Photographer visits Magnatune
Sheila Newbery, a local photographer and fan of Magnatune, visited to take photographs of various musical instruments I have, photos to be used to make album covers for some 120 albums at Magnatune which never had cover art.
As part of getting all of Magnatune's catalog onto other music shopping sites (such as emusic and iTunes) I want to have cover art, so that Magnatune's music isn't badly represented (w/o a cover) at the other stores. That means making almost 120 covers for albums at Magnatune, most of which will be made by taking a painting or photograph and laying text on it.
If you visit Sheila's web site, be sure to look at this great picture of David Tayler and Hanneke van Proosdij (the two on the left side) two musicians on Magnatune (David with the group "Orinda" and Hanneke with her solo Harpsichord CD) -- I owe meeting Sheila to David and Hanneke, as they're tireless evangelists of Magnatune, with David wearing his "We are not evil" tshirt just about every time I see him.
Sheila took this nice photo of my vihuela which will make a good cover, perhaps for Edward Martin's Luis Milan Vihuela recording.
And of course, if you need a photographer in the San Francisco Bay Area, hire Sheila! She's fun to have around and a terrific talent!
Webjay running special Magnatune ads
Webjay (www.webjay.org) is now running ads for Magnatune on the top right of every page.
I've been working with Lucas (who runs webjay) to make the ads really useful for webjay users.
Specifically, the ad is a link to play a song from Magnatune, with the option to add the song to their webjay playlist, or get more info about it from Magnatune.
Of course, I'm paying webjay for this privilege, but Lucas and I have a mutual-admiration thing going on, so I'm pleased to be supporting Webjay, and I think this "advertisement" is not at all obnoxious, as it supports what Webjay is all about -- finding good music and sharing your findings with others.
For those that don't know about Webjay, it's a free service where you make mp3 playlists from legal mp3s on the Internet, and then post your playlist to webjay so that others can listen in. It's a great way to discover new music, especially if you find someone who's playlist tastes you like.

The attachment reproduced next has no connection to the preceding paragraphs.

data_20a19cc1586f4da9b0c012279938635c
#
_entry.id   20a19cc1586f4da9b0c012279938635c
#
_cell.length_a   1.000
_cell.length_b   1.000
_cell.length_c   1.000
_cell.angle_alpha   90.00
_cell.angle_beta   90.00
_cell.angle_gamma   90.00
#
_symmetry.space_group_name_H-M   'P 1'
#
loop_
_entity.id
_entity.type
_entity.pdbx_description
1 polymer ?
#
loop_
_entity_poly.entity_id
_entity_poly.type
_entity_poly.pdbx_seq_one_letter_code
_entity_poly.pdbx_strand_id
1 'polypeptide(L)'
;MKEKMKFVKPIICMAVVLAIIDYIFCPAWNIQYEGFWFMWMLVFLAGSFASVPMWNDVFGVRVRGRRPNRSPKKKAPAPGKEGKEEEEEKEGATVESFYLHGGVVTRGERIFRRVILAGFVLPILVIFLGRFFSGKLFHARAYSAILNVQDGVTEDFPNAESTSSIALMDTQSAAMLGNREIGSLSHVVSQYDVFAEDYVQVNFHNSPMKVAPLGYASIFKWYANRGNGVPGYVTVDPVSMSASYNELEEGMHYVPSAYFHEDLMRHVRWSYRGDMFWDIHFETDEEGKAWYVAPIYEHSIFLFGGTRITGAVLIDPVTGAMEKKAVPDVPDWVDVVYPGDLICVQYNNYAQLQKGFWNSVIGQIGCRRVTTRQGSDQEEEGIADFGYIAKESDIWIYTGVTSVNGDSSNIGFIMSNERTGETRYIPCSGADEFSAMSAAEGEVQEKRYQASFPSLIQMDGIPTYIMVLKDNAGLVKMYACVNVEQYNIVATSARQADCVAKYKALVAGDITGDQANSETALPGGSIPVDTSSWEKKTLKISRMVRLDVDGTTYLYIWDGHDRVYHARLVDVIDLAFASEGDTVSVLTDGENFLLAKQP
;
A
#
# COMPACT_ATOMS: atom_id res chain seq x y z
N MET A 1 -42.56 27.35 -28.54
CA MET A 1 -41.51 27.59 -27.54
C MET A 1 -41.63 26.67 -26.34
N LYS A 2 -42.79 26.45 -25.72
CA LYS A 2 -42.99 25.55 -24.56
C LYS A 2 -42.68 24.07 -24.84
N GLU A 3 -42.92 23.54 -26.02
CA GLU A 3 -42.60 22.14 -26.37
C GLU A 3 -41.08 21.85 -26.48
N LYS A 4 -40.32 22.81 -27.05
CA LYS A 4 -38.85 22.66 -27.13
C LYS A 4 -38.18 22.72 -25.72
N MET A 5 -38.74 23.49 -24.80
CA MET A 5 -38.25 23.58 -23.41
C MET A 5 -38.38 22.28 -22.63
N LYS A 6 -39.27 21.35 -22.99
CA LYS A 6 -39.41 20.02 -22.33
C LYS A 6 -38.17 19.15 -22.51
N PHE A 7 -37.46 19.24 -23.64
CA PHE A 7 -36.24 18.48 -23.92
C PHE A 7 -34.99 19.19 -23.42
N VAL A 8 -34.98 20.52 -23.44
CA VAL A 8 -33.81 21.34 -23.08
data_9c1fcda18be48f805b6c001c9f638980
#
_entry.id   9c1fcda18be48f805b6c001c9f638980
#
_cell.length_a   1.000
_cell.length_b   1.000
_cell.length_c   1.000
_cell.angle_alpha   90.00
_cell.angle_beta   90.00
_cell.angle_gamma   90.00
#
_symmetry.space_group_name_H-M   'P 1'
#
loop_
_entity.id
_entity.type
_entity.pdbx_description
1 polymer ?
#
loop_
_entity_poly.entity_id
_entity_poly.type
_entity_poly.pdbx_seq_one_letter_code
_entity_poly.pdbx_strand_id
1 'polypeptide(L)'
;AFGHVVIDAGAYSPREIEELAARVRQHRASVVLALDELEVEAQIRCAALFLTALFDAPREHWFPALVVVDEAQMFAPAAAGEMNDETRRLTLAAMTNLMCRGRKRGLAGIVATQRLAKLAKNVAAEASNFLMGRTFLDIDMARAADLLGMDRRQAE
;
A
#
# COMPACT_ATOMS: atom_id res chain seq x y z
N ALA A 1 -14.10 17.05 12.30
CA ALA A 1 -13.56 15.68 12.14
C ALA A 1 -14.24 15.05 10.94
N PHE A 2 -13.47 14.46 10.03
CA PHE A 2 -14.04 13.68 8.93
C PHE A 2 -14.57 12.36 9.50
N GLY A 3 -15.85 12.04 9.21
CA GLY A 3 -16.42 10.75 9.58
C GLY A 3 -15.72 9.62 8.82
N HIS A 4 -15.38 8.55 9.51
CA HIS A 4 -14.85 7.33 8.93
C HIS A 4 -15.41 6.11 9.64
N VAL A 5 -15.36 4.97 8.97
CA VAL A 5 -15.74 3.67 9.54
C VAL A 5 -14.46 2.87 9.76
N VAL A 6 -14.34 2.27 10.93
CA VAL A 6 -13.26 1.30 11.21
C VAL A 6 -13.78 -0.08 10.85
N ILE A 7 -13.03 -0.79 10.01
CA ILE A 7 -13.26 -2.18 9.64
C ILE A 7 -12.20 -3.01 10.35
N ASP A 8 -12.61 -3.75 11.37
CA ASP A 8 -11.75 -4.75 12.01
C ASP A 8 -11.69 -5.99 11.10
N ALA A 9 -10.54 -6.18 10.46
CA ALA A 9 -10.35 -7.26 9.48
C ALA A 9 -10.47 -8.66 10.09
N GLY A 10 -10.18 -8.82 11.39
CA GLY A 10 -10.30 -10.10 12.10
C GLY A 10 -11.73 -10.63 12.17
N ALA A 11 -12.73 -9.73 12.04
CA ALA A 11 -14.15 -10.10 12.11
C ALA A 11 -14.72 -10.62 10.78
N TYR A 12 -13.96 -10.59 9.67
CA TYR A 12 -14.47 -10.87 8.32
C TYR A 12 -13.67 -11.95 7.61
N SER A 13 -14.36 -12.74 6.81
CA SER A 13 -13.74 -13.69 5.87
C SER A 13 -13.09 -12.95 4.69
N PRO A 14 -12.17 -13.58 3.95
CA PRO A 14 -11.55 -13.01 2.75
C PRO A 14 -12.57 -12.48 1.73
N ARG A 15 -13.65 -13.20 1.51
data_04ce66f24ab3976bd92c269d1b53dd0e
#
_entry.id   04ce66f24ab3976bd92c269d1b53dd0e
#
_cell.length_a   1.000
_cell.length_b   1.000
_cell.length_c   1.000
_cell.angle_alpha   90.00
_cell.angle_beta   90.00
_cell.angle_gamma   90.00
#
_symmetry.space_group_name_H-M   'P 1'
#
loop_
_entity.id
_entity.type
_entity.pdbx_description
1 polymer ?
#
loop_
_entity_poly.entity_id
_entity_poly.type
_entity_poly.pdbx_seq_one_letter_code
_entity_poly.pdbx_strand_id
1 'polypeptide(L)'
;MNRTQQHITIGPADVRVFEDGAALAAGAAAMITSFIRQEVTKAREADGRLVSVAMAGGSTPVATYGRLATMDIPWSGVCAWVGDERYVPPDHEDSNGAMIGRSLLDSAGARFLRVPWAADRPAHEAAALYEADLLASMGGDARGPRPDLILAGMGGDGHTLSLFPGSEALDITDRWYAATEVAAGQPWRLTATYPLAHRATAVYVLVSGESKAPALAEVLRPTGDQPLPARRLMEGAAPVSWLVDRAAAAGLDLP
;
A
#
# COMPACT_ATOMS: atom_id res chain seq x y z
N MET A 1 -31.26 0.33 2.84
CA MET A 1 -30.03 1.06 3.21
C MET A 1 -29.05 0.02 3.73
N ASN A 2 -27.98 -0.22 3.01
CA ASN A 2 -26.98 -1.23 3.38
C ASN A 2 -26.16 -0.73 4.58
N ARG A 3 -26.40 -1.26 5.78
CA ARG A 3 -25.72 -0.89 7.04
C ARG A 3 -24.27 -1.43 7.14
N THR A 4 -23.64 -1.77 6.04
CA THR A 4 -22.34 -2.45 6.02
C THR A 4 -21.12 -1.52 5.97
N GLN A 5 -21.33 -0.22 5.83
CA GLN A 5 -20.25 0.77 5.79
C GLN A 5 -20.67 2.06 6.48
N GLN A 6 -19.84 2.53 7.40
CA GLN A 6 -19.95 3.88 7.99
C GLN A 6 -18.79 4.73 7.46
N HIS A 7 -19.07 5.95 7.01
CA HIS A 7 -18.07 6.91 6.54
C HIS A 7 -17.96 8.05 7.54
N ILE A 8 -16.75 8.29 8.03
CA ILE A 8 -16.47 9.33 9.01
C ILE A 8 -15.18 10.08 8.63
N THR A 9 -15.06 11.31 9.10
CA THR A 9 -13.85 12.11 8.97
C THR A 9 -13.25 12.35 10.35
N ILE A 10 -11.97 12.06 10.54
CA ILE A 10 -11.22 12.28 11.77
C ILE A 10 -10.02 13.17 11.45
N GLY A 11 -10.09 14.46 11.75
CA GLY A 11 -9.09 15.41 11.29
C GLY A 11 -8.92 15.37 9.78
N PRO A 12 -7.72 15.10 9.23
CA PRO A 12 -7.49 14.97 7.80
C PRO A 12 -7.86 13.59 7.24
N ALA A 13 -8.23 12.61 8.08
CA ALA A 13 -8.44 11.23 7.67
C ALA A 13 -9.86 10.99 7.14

It's been a few months since my last update about Magnatune. Here's what's up:
1) Web site sales went down slightly over the summer, from about 1000 sales a month to about 800 a month, and otherwise being 1000 a month for the previous 4 months before the summer.
2) because the Magnatune web site is not growing any longer (and I don't yet cover my monthly costs with sales as they are), I'm going to try some new tactics to try to get Magnatune growing again. The focus of the next few months will be on things that could really help Magnatune sell more music. Specifically:
a) we're signing a distribution agreement directly with iTunes, and we've struck up a relationship with some people directly at Apple to promote our music. The deal is that if we give iTunes exclusivity on certain new albums for a few months (i.e., no-one, including us, sells them during that period, except iTunes) they, in exchange, will prominently feature that album. For now, they want to test this out with our classical releases, but if it works out, I hope we can do it for some other genres as well. Talking to the Apple folks, I find it amazing that major labels aren't jumping all over themselves to get a better relationship with Apple, since iTunes is a shoe-in to be the Microsoft Windows of the Internet Music space (i.e. the dominating platform), so far looking like a very benevolent ruler of this space. My interactions with them have been really positive and totally non-arrogant.
b) we're signing directly with emusic.com to have all our music on their subscription service. They've done really well with exotic genres such as world and metal, that we're strong on, and they are very weak in classical, where we're strong and will fllesh in their catalog, so I'm hoping this works out well too.
c) we're going to sell physical CDs from our web site, for $5 more than a download (i.e. $13 to your door, postage included). This is taking way longer than expected to set up, but it's close to occurring. I've delayed announcing the "free download for everyone who bought this year" special until I have the physical CDs actually available.
d) we're shopping to hire a professional music-oriented PR agency. Magnatune isn't getting easy, free press like it used to, but it's still a cool thing, so I hope this will help us get in the spotlight again. We'll see...
What this all means is that I've been putting much less time into new releases and web site tweaks, as these bigger projects take a lot of work (weeks and weeks) and I think it's time for Magnatune to take some big steps to try to continue growing once again.
I've gotten a few worried emails from Magnatune fans thinking that we're vanishing. No, Magnatune isn't going away, it's just that I'll be spending my time trying to broaden my audience beyond the Slashdot/Linux-Journal world, who already know Magnatune well.
FYI, I now live 50% of the time in Berkeley, California, and the other half of the time in London, England. I have an Internet phone, so I can still receive calls at my regular Magnatune telephone number, and my helper in Berkeley handles the incoming postal mail, so you should continue using the addresses and phone numbers you have for me.
My wife and Magnatune cofounder Jan ran a blog of our London experience, which, if you're curious, you can see here: http://blogs.magnatune.com/london (the first entry is here http://blogs.magnatune.com/london/2004/06/london_calling.html)
Posted by John Buckman on September 1, 2004 at 05:38 PM | Permalink